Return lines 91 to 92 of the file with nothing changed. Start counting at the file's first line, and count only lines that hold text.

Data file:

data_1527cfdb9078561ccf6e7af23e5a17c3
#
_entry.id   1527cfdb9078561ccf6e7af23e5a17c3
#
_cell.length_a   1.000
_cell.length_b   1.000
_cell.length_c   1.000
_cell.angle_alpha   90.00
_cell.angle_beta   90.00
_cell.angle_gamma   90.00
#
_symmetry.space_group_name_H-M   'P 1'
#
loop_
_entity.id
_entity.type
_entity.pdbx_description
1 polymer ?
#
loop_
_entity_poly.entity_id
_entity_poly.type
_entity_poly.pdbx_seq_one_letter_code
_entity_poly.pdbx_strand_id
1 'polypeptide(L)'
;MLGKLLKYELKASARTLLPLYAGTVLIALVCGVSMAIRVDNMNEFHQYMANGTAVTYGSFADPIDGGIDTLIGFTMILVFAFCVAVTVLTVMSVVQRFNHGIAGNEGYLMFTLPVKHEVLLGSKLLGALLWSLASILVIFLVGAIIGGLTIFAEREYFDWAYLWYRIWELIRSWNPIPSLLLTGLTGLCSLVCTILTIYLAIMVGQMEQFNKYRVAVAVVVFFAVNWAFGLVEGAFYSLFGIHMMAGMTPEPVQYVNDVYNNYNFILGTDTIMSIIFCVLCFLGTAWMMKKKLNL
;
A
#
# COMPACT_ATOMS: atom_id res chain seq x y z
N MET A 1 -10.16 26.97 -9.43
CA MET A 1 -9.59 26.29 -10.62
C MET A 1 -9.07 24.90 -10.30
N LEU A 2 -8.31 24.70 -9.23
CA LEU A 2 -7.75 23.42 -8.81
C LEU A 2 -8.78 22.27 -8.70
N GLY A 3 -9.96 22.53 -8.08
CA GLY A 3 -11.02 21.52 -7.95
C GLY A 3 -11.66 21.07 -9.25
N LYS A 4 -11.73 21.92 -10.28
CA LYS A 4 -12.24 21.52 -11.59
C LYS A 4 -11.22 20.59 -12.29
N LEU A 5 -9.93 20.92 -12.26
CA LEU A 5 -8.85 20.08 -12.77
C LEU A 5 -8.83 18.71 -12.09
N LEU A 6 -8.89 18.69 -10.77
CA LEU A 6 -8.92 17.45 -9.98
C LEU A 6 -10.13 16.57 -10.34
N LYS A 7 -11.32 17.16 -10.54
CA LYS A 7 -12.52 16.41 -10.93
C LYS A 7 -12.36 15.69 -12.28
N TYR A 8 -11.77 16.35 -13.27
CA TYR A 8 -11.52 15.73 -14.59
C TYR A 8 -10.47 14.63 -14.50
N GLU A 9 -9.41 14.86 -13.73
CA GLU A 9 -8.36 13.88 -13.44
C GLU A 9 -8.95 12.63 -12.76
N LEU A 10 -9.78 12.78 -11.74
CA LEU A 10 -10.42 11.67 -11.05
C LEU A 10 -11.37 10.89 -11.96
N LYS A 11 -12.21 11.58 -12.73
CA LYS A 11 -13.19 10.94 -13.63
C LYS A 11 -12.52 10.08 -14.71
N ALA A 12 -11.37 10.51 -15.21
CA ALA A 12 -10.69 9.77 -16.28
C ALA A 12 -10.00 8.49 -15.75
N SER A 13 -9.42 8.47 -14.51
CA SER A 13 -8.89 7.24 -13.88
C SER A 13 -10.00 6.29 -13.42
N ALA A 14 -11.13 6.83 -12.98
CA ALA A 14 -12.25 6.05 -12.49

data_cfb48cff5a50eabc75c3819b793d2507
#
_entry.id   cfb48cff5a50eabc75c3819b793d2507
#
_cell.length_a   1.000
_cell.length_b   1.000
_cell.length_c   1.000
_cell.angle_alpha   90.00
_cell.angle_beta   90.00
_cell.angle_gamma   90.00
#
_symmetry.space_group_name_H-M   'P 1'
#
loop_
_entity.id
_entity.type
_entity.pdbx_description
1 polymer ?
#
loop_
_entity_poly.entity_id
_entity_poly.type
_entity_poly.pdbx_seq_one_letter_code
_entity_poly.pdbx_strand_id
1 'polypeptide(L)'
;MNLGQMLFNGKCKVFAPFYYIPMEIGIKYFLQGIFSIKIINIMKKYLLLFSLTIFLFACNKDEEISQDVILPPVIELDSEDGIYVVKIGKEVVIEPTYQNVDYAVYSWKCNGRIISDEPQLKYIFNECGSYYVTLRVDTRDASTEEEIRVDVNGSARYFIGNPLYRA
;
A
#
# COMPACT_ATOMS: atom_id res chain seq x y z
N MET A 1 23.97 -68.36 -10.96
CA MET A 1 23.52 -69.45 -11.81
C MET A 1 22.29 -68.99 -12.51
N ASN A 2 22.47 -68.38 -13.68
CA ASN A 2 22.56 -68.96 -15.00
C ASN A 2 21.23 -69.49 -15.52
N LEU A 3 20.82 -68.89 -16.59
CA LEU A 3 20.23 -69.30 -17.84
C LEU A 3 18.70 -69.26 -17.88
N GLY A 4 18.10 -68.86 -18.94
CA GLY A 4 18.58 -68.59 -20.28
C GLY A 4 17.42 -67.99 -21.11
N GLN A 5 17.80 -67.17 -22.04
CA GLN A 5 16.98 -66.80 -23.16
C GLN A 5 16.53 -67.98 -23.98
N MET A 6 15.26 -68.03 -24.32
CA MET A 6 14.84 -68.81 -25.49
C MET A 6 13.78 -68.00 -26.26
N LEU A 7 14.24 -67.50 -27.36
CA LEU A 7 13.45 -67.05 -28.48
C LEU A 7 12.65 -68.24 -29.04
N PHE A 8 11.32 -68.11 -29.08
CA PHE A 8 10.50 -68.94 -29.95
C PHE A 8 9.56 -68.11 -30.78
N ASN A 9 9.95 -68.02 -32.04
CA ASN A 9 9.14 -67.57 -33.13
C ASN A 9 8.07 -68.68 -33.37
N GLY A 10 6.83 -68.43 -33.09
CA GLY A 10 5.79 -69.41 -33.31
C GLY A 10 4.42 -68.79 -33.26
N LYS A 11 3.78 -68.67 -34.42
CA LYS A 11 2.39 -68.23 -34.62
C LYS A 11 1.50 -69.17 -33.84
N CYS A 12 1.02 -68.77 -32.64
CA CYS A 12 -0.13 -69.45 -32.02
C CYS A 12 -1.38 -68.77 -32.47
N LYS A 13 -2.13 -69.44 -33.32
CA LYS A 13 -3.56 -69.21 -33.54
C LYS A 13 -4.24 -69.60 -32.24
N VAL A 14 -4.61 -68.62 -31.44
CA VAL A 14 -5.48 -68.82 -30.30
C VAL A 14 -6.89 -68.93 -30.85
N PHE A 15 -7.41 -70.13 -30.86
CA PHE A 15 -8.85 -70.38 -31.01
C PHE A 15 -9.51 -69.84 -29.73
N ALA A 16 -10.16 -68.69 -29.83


loop_
_entity_poly.entity_id